If you ever visit our home, you’ll notice that we have a whole variety of books lying around. On one desk, you might find a mixture of recipe and finance books stacked up; in another corner, you spot MM Lee’s memoirs, The Singapore Lion and Men in White. On yet another (messy!) table, you find a whole pile of educational resources and notes on literacy… yeah, guess whose that is! :P
While we do (occasionally) read each other’s books, we rarely sink our teeth in, much less study them. What’s my point? We read things we’re interested in! So there’s a simple key to getting your child hooked to books: pick topics that interest him. Better yet, let him pick them out himself!
Back to my childhood. When Papa brought us to a bookstore to buy books, he never did choose our books for us. Always, we’d get to pick “our own” book. That also sparked interest in us because we had a sense of ownership (“that’s the book I chose; it’s my book!”).
When I was an iddy biddy little nuthin’ (another way of saying “young”), I was a passionate animal lover. Whenever we went to the library, I would head straight for the “Animals and Pets” section. Usually I’d have an armload of books like “Caring for Your Pet Iguana”, “Dolphins in the Wild”, “Polar Bears” and “Rearing Parrots” to take home. Looking back now, it’s hard to believe that I would actually take time to read those books… I certainly wouldn’t do it now! :D
Of course, Mom had to put down her foot hard when it came to carrying out what I read in the books! But it was good for me. The more I read, the larger my vocabulary grew. And because I came to dislike the childish things written in children’s animal books, I began to look for books in the Adult Section. The interest just grew naturally, and with it, the reading habit.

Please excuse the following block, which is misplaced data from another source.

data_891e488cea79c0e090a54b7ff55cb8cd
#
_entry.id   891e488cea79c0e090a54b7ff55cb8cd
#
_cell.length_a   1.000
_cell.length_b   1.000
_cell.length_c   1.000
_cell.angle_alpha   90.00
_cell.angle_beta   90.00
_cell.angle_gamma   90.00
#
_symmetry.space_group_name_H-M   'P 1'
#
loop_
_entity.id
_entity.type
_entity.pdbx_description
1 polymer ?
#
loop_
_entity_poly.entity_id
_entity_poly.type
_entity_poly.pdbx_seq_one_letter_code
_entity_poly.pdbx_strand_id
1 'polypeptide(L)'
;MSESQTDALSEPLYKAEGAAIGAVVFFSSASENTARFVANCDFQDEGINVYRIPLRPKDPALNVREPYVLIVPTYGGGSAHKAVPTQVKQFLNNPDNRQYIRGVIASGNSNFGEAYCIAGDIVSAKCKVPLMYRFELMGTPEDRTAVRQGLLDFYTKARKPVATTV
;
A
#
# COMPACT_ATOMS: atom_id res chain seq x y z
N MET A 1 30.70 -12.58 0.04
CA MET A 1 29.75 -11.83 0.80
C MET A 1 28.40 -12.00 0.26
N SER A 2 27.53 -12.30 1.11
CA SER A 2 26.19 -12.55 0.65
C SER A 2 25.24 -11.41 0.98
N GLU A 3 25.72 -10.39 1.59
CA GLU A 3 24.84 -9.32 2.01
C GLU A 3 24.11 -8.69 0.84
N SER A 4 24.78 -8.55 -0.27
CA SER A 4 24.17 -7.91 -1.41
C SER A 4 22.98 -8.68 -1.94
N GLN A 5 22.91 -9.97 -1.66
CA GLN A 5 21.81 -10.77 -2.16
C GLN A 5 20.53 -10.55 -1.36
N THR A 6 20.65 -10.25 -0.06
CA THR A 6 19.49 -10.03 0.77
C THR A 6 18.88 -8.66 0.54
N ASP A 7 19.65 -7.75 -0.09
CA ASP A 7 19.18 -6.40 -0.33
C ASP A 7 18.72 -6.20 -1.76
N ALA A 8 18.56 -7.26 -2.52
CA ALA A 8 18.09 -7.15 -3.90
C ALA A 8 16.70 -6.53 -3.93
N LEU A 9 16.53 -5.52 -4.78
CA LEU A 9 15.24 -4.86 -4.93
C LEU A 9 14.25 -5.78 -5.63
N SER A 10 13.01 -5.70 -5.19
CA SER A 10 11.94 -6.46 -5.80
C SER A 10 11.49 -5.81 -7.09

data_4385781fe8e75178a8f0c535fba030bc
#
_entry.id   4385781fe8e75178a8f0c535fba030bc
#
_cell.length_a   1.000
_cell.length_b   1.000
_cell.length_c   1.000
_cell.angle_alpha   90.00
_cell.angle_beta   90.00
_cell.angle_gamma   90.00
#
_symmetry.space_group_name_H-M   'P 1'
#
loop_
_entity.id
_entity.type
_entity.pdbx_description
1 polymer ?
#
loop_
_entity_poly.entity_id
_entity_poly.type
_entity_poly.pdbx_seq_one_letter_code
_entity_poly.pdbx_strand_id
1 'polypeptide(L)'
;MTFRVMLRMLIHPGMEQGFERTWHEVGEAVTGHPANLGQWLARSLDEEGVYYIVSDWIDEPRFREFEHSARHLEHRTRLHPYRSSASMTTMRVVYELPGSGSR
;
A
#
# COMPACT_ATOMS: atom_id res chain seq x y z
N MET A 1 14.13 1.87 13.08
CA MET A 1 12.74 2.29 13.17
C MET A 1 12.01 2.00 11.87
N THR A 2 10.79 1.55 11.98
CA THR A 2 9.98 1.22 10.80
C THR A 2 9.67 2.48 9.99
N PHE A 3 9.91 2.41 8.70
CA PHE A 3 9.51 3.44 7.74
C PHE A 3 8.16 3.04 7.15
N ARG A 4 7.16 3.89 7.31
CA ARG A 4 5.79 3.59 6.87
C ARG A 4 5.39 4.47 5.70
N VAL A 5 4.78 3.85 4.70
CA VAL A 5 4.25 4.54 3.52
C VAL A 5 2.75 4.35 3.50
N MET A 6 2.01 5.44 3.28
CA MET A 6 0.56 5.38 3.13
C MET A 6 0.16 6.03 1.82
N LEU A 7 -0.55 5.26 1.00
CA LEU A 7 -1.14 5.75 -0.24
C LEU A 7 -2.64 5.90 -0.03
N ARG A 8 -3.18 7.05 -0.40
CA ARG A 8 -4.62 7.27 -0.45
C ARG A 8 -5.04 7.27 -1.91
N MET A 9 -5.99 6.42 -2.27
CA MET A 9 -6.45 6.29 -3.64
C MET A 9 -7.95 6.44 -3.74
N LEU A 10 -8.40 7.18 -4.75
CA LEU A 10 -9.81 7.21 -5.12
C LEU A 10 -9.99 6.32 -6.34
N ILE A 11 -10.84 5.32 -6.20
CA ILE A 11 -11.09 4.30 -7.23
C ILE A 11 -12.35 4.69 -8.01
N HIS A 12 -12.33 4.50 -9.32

So why not capitalize on your child’s interest to kick-start the reading habit? Take him to Popular bookstore or your local library and help him find books that interest him. Help him pick out a book: talk about the books, their titles and illustrations, and which ones might be most interesting. At the end of the day, make sure that the book is his choice.
When you get home, read the book together. Make him feel like it was the best choice he ever made. (“Aren’t you glad you chose this one? I really like this story!”) What we’re trying to do here is to give books a pleasant association in his mind. Oh, and please, don’t tell him, “Ok, I bought the book for you, now go and read it. I’m too busy to read to you.” If you are too busy (and that happens, we all know!), ask him to save it for a special time, like just before bed. He’ll look forward to it!
I know I’ve said this before, but I’ll repeat it for emphasis: if you can get him on your side, you both would be working together to help him learn to read. It won’t be you working on him; it would be you working with him. And that always works so much better!
Enjoy your reading journey!
Coming up next: The only reason why I ever got through that book. See you then!